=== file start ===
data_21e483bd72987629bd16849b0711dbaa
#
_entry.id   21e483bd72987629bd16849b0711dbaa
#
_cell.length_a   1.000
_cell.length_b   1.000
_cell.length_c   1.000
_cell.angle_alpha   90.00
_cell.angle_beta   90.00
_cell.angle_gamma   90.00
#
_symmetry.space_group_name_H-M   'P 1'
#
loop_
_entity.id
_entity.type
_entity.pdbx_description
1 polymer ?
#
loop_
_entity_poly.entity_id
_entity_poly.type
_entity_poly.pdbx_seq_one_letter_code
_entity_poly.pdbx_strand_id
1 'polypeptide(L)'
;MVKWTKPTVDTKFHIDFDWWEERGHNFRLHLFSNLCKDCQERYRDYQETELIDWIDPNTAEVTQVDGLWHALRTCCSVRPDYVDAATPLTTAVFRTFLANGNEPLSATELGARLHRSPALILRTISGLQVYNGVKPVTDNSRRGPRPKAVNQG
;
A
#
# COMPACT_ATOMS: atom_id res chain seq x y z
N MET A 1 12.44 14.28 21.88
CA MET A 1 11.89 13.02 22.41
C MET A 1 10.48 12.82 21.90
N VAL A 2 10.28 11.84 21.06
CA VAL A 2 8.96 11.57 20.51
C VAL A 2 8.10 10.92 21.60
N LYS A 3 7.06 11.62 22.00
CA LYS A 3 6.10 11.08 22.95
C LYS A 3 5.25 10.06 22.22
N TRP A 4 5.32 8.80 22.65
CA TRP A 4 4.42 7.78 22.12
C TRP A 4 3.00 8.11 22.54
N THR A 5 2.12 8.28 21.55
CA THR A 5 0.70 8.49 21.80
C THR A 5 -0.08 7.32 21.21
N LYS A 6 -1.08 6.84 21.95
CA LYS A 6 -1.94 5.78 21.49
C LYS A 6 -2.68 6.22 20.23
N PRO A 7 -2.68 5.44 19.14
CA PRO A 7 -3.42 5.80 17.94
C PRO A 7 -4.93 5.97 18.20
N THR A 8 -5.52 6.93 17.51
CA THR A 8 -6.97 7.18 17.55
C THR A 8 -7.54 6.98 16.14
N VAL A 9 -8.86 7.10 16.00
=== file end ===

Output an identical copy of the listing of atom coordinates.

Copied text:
data_21e483bd72987629bd16849b0711dbaa
#
_entry.id   21e483bd72987629bd16849b0711dbaa
#
_cell.length_a   1.000
_cell.length_b   1.000
_cell.length_c   1.000
_cell.angle_alpha   90.00
_cell.angle_beta   90.00
_cell.angle_gamma   90.00
#
_symmetry.space_group_name_H-M   'P 1'
#
loop_
_entity.id
_entity.type
_entity.pdbx_description
1 polymer ?
#
loop_
_entity_poly.entity_id
_entity_poly.type
_entity_poly.pdbx_seq_one_letter_code
_entity_poly.pdbx_strand_id
1 'polypeptide(L)'
;MVKWTKPTVDTKFHIDFDWWEERGHNFRLHLFSNLCKDCQERYRDYQETELIDWIDPNTAEVTQVDGLWHALRTCCSVRPDYVDAATPLTTAVFRTFLANGNEPLSATELGARLHRSPALILRTISGLQVYNGVKPVTDNSRRGPRPKAVNQG
;
A
#
# COMPACT_ATOMS: atom_id res chain seq x y z
N MET A 1 12.44 14.28 21.88
CA MET A 1 11.89 13.02 22.41
C MET A 1 10.48 12.82 21.90
N VAL A 2 10.28 11.84 21.06
CA VAL A 2 8.96 11.57 20.51
C VAL A 2 8.10 10.92 21.60
N LYS A 3 7.06 11.62 22.00
CA LYS A 3 6.10 11.08 22.95
C LYS A 3 5.25 10.06 22.22
N TRP A 4 5.32 8.80 22.65
CA TRP A 4 4.42 7.78 22.12
C TRP A 4 3.00 8.11 22.54
N THR A 5 2.12 8.28 21.55
CA THR A 5 0.70 8.49 21.80
C THR A 5 -0.08 7.32 21.21
N LYS A 6 -1.08 6.84 21.95
CA LYS A 6 -1.94 5.78 21.49
C LYS A 6 -2.68 6.22 20.23
N PRO A 7 -2.68 5.44 19.14
CA PRO A 7 -3.42 5.80 17.94
C PRO A 7 -4.93 5.97 18.20
N THR A 8 -5.52 6.93 17.51
CA THR A 8 -6.97 7.18 17.55
C THR A 8 -7.54 6.98 16.14
N VAL A 9 -8.86 7.10 16.00